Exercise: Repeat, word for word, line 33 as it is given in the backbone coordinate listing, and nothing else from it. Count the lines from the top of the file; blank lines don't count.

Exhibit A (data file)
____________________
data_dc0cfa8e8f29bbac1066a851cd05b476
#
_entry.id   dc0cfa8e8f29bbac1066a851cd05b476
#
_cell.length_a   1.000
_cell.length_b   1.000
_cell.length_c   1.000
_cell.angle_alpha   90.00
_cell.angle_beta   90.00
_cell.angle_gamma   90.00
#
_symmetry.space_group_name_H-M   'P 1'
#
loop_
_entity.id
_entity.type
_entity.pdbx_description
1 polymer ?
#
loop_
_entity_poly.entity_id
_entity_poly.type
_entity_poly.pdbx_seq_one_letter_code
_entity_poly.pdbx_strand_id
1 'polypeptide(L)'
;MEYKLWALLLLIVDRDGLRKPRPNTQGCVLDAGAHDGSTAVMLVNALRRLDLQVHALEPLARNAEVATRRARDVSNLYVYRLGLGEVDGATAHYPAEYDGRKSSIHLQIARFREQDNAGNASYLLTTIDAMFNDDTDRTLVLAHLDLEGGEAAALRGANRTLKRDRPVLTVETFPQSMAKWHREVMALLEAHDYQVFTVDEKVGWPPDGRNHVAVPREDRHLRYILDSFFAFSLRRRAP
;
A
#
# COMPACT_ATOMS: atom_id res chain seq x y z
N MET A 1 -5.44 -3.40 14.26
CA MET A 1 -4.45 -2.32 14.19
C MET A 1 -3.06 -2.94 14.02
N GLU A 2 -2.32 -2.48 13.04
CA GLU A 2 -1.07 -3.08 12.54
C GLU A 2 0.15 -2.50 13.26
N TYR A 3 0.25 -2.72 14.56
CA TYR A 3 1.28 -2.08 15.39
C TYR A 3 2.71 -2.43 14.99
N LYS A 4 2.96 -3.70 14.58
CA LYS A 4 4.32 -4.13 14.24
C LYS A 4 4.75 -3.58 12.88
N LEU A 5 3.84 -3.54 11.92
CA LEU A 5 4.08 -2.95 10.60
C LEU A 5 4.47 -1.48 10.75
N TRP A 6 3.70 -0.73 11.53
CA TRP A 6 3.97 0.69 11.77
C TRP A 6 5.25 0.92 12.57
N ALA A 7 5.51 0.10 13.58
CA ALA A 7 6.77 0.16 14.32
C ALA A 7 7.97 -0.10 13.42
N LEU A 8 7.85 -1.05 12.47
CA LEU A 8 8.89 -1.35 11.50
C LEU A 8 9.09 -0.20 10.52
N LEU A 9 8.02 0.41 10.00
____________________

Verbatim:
C MET A 1 -3.06 -2.94 14.02